Nebraska state Sen. Michael Flood, a Republican who introduced the bill and guided it to passage, said “good” players in cryptocurrency “want to run toward regulation and be in the front of this industry for the right reasons.” Cryptocurrency companies have lobbied against federal regulation, however.
Younger people testified before the legislature in favor of the state measure, he recalled, but the banks were leery of anything that might undermine trust in banks. They eventually came around, however, Flood said in a phone interview.
Flood likened cryptocurrency to “points” accrued in a hotel reward system. “It’s not backed by cash, it’s a commodity,” he said. “If a hotel chain says it takes 60,000 points to book a room one day and 40,000 the next, that’s what it’s worth.”
Kelly Lammers, director of the Nebraska Department of Banking and Finance, said in an interview that the law, which took effect last month, was “written specifically to identify customer concerns and address issues of fraud.”
“It enables someone wishing to do legal business a way to work with a regulated entity and do that in a way that they are identifying their transactions,” Lammers said. “They would have their activities on a central blockchain in a regulated environment.”
Blockchain, the behind-the-scenes technology of cryptocurrency, is a digital record of transactions maintained across multiple computers that are linked in a peer-to-peer network.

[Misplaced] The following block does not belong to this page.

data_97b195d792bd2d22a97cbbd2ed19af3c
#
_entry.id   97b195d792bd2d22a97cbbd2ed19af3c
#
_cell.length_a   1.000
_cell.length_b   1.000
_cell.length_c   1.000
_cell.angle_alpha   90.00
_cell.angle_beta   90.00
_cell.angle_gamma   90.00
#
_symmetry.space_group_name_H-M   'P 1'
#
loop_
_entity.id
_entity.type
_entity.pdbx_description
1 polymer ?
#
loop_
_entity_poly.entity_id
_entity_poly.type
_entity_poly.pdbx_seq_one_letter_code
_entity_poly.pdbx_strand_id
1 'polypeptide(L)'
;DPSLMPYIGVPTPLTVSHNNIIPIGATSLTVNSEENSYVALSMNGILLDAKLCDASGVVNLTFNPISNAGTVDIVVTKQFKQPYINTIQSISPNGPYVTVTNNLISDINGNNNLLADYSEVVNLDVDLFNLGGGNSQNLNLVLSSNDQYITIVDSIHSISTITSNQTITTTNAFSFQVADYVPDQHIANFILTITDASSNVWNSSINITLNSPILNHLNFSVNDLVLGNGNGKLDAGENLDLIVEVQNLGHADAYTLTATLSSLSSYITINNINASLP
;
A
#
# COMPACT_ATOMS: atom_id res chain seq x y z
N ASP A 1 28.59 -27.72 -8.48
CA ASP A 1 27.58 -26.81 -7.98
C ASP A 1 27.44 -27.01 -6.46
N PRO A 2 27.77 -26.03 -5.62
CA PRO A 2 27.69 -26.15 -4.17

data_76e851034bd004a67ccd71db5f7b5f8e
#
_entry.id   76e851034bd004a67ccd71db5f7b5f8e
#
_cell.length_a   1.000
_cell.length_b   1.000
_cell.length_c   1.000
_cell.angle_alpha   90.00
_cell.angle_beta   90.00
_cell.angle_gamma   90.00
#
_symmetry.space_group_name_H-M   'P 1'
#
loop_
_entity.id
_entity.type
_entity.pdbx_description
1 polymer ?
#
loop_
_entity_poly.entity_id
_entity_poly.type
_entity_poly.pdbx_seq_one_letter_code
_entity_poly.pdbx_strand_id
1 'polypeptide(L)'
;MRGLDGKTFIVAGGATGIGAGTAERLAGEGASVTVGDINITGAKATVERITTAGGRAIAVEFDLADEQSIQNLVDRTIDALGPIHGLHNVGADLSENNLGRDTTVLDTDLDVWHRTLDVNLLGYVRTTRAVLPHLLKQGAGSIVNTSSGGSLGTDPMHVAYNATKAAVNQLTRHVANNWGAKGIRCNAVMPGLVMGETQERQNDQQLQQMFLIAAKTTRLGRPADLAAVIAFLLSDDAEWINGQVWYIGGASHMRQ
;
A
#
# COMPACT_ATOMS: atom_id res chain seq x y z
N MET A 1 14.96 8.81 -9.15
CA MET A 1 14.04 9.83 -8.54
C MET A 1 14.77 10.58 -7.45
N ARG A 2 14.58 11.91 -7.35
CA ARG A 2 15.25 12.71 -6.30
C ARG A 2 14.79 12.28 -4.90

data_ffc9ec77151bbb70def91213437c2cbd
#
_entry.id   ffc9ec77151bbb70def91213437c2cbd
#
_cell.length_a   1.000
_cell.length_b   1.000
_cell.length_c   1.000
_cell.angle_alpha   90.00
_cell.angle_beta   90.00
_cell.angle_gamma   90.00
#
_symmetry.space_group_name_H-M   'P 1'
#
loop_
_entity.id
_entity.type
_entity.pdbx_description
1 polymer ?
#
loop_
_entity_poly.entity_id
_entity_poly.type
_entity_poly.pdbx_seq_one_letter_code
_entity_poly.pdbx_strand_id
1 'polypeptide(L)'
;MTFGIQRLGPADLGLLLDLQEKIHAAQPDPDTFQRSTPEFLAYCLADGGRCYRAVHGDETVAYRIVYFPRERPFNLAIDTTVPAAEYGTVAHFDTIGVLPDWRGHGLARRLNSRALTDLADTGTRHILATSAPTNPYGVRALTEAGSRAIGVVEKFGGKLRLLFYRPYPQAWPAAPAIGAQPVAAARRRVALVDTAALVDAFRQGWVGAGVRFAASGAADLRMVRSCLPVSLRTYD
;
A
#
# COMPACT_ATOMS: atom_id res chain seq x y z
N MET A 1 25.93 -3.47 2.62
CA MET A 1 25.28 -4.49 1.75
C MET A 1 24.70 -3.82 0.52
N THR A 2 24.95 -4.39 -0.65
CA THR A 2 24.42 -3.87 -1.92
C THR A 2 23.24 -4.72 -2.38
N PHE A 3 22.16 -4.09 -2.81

Lammers said regulating the crypto market might turn off some investors who value the wildness of the current cryptocurrency universe and the opportunity to gain and lose large amounts of money quickly. But, he said, the new banking entities would provide a level of security to investors who are seeking that. While the cryptocurrency banks do not insure deposits like ordinary banks do with cash, they will provide a level of oversight.
In Texas, Gov. Greg Abbott, a Republican, signed a law this year establishing that the purchaser of virtual currency gets the rights to that currency from the previous owner. The law also brings cryptocurrency under the same state business code that applies to other ordinary transactions.
Christopher Leach, an attorney in the Federal Trade Commission’s Division of Financial Practices, said in an interview that one reason cryptocurrency scams are so hot right now is that Bitcoin currency is so hot.
“Once you have a hunger for an asset class, you have people who can use time-tested scam techniques — promises of high returns, double, triple money things,” he said.